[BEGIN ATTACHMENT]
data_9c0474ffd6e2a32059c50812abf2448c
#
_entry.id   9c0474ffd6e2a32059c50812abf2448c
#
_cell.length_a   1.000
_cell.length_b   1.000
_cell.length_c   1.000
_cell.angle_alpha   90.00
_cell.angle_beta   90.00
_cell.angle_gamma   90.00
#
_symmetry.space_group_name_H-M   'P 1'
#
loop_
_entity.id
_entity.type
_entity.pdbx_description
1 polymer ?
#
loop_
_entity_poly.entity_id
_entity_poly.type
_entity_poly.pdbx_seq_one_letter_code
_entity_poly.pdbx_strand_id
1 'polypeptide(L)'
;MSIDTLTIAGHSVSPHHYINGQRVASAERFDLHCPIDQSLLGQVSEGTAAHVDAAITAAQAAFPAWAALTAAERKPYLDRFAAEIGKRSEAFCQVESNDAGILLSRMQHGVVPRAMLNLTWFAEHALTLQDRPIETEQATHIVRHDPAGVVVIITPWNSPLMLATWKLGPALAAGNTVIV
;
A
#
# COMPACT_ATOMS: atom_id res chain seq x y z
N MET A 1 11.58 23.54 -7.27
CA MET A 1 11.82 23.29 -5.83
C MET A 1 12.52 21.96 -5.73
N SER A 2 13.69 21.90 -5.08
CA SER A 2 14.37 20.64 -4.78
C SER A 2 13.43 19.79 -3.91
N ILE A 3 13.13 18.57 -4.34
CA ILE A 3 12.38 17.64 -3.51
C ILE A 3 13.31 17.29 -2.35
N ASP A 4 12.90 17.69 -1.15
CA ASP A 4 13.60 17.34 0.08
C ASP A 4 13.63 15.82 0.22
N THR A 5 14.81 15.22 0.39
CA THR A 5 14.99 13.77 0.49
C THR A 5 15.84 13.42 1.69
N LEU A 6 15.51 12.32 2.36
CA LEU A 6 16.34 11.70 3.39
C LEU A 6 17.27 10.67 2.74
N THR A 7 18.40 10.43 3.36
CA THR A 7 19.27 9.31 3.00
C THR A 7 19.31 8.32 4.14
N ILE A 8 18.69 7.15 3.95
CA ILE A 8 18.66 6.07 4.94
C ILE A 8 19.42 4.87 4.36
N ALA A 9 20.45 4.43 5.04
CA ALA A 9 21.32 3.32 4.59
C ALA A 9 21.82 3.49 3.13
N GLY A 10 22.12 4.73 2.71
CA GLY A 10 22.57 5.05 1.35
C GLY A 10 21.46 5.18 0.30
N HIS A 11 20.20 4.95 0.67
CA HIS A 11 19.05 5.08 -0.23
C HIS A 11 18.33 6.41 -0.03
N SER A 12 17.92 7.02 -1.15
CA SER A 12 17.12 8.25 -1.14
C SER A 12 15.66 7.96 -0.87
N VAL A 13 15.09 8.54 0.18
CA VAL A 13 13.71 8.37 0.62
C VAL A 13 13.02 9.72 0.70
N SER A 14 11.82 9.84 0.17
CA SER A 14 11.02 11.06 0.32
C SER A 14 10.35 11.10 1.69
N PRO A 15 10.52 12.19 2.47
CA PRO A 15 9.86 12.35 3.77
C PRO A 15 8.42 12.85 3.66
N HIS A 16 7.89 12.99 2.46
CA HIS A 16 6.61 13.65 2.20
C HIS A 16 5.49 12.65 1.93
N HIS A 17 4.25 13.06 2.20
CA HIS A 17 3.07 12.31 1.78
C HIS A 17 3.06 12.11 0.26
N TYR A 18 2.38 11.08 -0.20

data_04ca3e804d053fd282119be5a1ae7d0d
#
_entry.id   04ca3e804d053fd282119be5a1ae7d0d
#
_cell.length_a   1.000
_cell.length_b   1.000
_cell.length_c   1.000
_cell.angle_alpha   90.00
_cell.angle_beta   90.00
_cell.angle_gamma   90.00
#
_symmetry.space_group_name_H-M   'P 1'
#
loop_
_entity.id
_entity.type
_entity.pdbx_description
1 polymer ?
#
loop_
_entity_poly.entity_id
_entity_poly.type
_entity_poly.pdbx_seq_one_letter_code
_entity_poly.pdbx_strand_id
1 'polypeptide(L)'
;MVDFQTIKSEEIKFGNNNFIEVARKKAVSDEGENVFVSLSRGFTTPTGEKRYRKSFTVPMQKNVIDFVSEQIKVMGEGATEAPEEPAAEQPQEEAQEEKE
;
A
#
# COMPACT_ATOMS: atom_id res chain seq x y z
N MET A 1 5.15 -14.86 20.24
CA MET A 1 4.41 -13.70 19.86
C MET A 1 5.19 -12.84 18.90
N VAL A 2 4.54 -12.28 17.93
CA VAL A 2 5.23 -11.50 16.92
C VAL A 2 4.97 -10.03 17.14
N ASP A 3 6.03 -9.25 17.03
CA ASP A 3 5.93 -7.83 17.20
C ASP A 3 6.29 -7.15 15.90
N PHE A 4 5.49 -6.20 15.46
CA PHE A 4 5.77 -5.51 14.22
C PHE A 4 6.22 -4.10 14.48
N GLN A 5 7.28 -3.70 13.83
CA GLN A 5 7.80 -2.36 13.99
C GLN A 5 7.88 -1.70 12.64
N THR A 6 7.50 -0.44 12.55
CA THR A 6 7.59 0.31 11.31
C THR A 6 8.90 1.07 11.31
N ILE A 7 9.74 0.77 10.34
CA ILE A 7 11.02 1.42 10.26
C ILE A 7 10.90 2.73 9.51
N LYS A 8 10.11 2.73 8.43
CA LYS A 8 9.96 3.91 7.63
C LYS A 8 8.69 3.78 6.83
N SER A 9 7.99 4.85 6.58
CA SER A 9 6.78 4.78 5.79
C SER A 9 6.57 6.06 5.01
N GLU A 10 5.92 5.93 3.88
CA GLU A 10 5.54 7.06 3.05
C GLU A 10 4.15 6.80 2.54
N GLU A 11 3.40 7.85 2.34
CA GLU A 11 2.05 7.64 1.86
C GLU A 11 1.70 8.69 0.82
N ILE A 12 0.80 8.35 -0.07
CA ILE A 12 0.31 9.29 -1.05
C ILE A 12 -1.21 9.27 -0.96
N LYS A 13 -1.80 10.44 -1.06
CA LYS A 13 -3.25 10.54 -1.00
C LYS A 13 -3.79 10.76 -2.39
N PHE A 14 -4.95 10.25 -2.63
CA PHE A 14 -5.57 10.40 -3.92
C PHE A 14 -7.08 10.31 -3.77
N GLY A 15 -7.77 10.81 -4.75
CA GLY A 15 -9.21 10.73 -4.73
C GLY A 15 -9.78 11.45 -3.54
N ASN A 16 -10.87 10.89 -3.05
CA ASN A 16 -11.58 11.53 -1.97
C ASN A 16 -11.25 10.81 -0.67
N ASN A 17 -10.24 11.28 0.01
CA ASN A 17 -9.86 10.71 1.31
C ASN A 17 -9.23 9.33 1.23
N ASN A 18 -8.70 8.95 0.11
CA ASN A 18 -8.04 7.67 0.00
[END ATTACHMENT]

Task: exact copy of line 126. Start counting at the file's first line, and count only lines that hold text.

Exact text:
CA GLN A 5 7.80 -2.36 13.99